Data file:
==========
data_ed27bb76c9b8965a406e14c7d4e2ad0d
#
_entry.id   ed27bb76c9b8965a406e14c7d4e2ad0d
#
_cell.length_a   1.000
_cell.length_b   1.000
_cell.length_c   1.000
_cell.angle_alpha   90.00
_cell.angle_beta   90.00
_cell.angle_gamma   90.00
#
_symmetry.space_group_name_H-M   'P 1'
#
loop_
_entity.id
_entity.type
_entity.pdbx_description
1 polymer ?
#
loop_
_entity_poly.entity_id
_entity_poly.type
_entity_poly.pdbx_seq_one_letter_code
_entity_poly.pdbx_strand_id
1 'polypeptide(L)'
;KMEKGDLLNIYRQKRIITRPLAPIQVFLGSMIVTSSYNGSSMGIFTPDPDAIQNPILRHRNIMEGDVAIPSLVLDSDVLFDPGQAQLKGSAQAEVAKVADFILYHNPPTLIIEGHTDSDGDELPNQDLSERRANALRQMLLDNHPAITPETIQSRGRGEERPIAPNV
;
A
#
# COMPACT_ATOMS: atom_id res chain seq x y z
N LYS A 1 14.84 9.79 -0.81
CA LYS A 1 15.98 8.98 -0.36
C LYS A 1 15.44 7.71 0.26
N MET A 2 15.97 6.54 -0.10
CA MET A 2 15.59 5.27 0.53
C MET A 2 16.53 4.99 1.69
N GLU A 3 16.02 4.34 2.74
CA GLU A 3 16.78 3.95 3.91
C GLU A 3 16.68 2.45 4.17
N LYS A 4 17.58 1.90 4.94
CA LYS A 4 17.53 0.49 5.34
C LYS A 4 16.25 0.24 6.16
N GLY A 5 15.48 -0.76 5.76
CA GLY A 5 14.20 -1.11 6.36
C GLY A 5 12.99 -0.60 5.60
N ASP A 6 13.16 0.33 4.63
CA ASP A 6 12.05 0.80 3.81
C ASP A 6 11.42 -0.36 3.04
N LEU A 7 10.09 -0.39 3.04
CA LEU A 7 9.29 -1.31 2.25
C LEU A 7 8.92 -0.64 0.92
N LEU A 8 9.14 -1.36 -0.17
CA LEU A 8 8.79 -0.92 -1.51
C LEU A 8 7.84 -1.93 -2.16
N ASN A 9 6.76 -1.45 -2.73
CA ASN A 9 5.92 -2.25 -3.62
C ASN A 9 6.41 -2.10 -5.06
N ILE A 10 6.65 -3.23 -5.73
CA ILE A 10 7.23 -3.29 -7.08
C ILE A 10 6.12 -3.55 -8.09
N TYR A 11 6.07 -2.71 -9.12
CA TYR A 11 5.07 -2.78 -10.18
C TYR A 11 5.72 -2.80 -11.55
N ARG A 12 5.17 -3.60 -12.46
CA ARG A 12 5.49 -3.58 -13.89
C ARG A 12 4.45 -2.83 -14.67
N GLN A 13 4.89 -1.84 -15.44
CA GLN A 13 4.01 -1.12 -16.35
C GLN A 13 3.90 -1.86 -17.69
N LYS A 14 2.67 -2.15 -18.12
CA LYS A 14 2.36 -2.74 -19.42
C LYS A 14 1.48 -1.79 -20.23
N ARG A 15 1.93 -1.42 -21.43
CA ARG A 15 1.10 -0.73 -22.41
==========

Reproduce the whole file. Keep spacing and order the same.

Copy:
data_ed27bb76c9b8965a406e14c7d4e2ad0d
#
_entry.id   ed27bb76c9b8965a406e14c7d4e2ad0d
#
_cell.length_a   1.000
_cell.length_b   1.000
_cell.length_c   1.000
_cell.angle_alpha   90.00
_cell.angle_beta   90.00
_cell.angle_gamma   90.00
#
_symmetry.space_group_name_H-M   'P 1'
#
loop_
_entity.id
_entity.type
_entity.pdbx_description
1 polymer ?
#
loop_
_entity_poly.entity_id
_entity_poly.type
_entity_poly.pdbx_seq_one_letter_code
_entity_poly.pdbx_strand_id
1 'polypeptide(L)'
;KMEKGDLLNIYRQKRIITRPLAPIQVFLGSMIVTSSYNGSSMGIFTPDPDAIQNPILRHRNIMEGDVAIPSLVLDSDVLFDPGQAQLKGSAQAEVAKVADFILYHNPPTLIIEGHTDSDGDELPNQDLSERRANALRQMLLDNHPAITPETIQSRGRGEERPIAPNV
;
A
#
# COMPACT_ATOMS: atom_id res chain seq x y z
N LYS A 1 14.84 9.79 -0.81
CA LYS A 1 15.98 8.98 -0.36
C LYS A 1 15.44 7.71 0.26
N MET A 2 15.97 6.54 -0.10
CA MET A 2 15.59 5.27 0.53
C MET A 2 16.53 4.99 1.69
N GLU A 3 16.02 4.34 2.74
CA GLU A 3 16.78 3.95 3.91
C GLU A 3 16.68 2.45 4.17
N LYS A 4 17.58 1.90 4.94
CA LYS A 4 17.53 0.49 5.34
C LYS A 4 16.25 0.24 6.16
N GLY A 5 15.48 -0.76 5.76
CA GLY A 5 14.20 -1.11 6.36
C GLY A 5 12.99 -0.60 5.60
N ASP A 6 13.16 0.33 4.63
CA ASP A 6 12.05 0.80 3.81
C ASP A 6 11.42 -0.36 3.04
N LEU A 7 10.09 -0.39 3.04
CA LEU A 7 9.29 -1.31 2.25
C LEU A 7 8.92 -0.64 0.92
N LEU A 8 9.14 -1.36 -0.17
CA LEU A 8 8.79 -0.92 -1.51
C LEU A 8 7.84 -1.93 -2.16
N ASN A 9 6.76 -1.45 -2.73
CA ASN A 9 5.92 -2.25 -3.62
C ASN A 9 6.41 -2.10 -5.06
N ILE A 10 6.65 -3.23 -5.73
CA ILE A 10 7.23 -3.29 -7.08
C ILE A 10 6.12 -3.55 -8.09
N TYR A 11 6.07 -2.71 -9.12
CA TYR A 11 5.07 -2.78 -10.18
C TYR A 11 5.72 -2.80 -11.55
N ARG A 12 5.17 -3.60 -12.46
CA ARG A 12 5.49 -3.58 -13.89
C ARG A 12 4.45 -2.83 -14.67
N GLN A 13 4.89 -1.84 -15.44
CA GLN A 13 4.01 -1.12 -16.35
C GLN A 13 3.90 -1.86 -17.69
N LYS A 14 2.67 -2.15 -18.12
CA LYS A 14 2.36 -2.74 -19.42
C LYS A 14 1.48 -1.79 -20.23
N ARG A 15 1.93 -1.42 -21.43
CA ARG A 15 1.10 -0.73 -22.41